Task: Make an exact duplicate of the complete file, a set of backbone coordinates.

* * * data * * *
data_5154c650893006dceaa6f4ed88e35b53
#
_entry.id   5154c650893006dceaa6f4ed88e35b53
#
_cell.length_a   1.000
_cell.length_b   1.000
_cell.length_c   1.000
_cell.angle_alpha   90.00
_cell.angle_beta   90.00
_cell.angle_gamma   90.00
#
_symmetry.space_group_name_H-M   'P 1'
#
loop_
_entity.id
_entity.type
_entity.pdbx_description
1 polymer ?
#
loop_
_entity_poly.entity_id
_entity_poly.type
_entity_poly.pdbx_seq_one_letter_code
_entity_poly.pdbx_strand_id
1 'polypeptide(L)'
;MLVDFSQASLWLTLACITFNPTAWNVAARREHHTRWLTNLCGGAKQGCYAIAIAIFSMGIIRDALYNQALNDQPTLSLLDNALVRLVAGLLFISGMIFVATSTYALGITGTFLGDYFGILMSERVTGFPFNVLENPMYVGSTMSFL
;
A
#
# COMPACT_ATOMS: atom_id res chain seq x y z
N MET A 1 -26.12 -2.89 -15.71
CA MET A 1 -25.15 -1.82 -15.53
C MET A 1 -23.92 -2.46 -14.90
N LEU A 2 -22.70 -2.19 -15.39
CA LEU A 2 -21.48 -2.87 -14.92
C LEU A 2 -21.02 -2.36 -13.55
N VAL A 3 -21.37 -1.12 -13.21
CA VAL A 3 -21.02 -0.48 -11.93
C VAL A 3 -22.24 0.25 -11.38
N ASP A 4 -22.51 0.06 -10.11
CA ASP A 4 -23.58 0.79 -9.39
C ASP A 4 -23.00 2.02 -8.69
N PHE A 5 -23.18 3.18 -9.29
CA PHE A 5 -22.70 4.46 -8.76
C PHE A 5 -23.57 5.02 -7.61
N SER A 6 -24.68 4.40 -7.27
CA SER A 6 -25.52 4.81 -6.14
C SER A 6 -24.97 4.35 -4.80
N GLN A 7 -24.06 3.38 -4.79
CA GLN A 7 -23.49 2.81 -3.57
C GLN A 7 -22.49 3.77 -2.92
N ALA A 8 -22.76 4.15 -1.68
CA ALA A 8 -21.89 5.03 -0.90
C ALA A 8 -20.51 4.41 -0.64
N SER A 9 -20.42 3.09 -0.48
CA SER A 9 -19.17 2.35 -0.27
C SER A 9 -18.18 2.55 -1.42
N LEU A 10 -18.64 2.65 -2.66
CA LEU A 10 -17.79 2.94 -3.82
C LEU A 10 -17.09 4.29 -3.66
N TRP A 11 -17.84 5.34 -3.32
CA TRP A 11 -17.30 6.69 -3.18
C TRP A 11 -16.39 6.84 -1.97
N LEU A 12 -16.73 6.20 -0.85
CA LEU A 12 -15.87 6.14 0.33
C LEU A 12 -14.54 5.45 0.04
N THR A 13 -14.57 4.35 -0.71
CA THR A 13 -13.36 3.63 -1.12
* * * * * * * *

data_5154c650893006dceaa6f4ed88e35b53
#
_entry.id   5154c650893006dceaa6f4ed88e35b53
#
_cell.length_a   1.000
_cell.length_b   1.000
_cell.length_c   1.000
_cell.angle_alpha   90.00
_cell.angle_beta   90.00
_cell.angle_gamma   90.00
#
_symmetry.space_group_name_H-M   'P 1'
#
loop_
_entity.id
_entity.type
_entity.pdbx_description
1 polymer ?
#
loop_
_entity_poly.entity_id
_entity_poly.type
_entity_poly.pdbx_seq_one_letter_code
_entity_poly.pdbx_strand_id
1 'polypeptide(L)'
;MLVDFSQASLWLTLACITFNPTAWNVAARREHHTRWLTNLCGGAKQGCYAIAIAIFSMGIIRDALYNQALNDQPTLSLLDNALVRLVAGLLFISGMIFVATSTYALGITGTFLGDYFGILMSERVTGFPFNVLENPMYVGSTMSFL
;
A
#
# COMPACT_ATOMS: atom_id res chain seq x y z
N MET A 1 -26.12 -2.89 -15.71
CA MET A 1 -25.15 -1.82 -15.53
C MET A 1 -23.92 -2.46 -14.90
N LEU A 2 -22.70 -2.19 -15.39
CA LEU A 2 -21.48 -2.87 -14.92
C LEU A 2 -21.02 -2.36 -13.55
N VAL A 3 -21.37 -1.12 -13.21
CA VAL A 3 -21.02 -0.48 -11.93
C VAL A 3 -22.24 0.25 -11.38
N ASP A 4 -22.51 0.06 -10.11
CA ASP A 4 -23.58 0.79 -9.39
C ASP A 4 -23.00 2.02 -8.69
N PHE A 5 -23.18 3.18 -9.29
CA PHE A 5 -22.70 4.46 -8.76
C PHE A 5 -23.57 5.02 -7.61
N SER A 6 -24.68 4.40 -7.27
CA SER A 6 -25.52 4.81 -6.14
C SER A 6 -24.97 4.35 -4.80
N GLN A 7 -24.06 3.38 -4.79
CA GLN A 7 -23.49 2.81 -3.57
C GLN A 7 -22.49 3.77 -2.92
N ALA A 8 -22.76 4.15 -1.68
CA ALA A 8 -21.89 5.03 -0.90
C ALA A 8 -20.51 4.41 -0.64
N SER A 9 -20.42 3.09 -0.48
CA SER A 9 -19.17 2.35 -0.27
C SER A 9 -18.18 2.55 -1.42
N LEU A 10 -18.64 2.65 -2.66
CA LEU A 10 -17.79 2.94 -3.82
C LEU A 10 -17.09 4.29 -3.66
N TRP A 11 -17.84 5.34 -3.32
CA TRP A 11 -17.30 6.69 -3.18
C TRP A 11 -16.39 6.84 -1.97
N LEU A 12 -16.73 6.20 -0.85
CA LEU A 12 -15.87 6.14 0.33
C LEU A 12 -14.54 5.45 0.04
N THR A 13 -14.57 4.35 -0.71
CA THR A 13 -13.36 3.63 -1.12